A previously secret licensee of SCO Group's Unix intellectual property has revealed its identity: Unix leader Sun Microsystems.
SCO's Unix licensing plan got a major boost of publicity in May when Microsoft announced its decision to license Unix from SCO, but Sun actually was the first company to sign on. SCO and Sun confirmed the licensing deal on Wednesday. The pact, signed earlier this year, expanded the rights Sun acquired in 1994 to use Unix in its Solaris operating system. But there's more to the relationship: SCO also granted Sun a warrant to buy as many as 210,000 shares of SCO stock at $1.83 per share as part of the licensing deal, according to a regulatory document filed Tuesday.
Sun, the No. 1 seller of Unix servers, declined to comment on the option to take a stake in SCO Group. Fortune on Monday published news of the expanded Sun contract. Sun's expanded license permits Sun to use some software from Unix System V Release 4 for software components called drivers, which let computers use hard drives, network cards and other devices. Sun needed the software for its version of Solaris that runs on Intel servers, Sun spokesman Brett Smith said. A source familiar with the deal said the new contract was signed in February, but neither Sun nor SCO would comment.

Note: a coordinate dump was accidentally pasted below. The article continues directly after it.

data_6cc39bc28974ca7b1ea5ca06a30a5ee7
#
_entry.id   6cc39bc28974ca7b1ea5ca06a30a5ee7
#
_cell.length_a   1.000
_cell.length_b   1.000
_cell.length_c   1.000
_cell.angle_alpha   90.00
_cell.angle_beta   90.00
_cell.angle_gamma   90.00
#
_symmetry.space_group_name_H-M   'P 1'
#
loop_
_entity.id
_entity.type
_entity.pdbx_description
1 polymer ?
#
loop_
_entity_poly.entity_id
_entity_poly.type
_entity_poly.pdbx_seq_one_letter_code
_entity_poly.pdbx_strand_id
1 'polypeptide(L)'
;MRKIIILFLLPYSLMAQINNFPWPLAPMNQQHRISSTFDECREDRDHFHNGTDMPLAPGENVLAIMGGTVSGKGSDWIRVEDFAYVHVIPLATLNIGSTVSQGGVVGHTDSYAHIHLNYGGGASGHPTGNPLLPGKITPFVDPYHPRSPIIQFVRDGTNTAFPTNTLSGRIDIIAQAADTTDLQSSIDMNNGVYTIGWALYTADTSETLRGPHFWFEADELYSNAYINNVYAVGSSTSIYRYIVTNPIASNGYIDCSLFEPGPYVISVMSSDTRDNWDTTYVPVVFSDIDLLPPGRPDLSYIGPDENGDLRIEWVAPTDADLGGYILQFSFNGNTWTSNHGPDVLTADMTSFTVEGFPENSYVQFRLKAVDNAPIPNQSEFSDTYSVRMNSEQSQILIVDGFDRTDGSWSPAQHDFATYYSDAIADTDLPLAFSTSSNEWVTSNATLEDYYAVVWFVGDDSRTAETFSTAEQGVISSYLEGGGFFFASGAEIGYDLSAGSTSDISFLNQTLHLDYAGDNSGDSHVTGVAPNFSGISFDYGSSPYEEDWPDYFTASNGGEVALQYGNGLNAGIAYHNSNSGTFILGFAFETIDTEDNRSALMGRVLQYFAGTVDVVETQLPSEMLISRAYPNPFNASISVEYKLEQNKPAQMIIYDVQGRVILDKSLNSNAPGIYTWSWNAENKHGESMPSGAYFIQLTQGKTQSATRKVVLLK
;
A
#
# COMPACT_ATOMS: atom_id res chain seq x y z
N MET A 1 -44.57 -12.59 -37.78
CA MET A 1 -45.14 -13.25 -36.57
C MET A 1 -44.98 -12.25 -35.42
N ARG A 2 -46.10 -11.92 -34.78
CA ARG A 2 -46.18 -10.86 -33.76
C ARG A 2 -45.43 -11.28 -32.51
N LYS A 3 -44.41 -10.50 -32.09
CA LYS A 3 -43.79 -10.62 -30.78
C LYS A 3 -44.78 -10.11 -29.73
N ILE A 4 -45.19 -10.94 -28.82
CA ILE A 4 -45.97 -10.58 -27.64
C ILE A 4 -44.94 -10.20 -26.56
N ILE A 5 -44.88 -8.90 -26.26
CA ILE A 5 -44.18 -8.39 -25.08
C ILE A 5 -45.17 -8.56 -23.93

SCO, which hasn't had much success selling its own Unix products and which has pulled the plug on its Linux products, is trying to generate more money from its Unix intellectual property. The highest-profile result of that effort has been an SCO lawsuit against IBM that alleges IBM misappropriated SCO trade secrets and violated its Unix contracts, for which SCO now is seeking more than $3 billion.
News source: C|net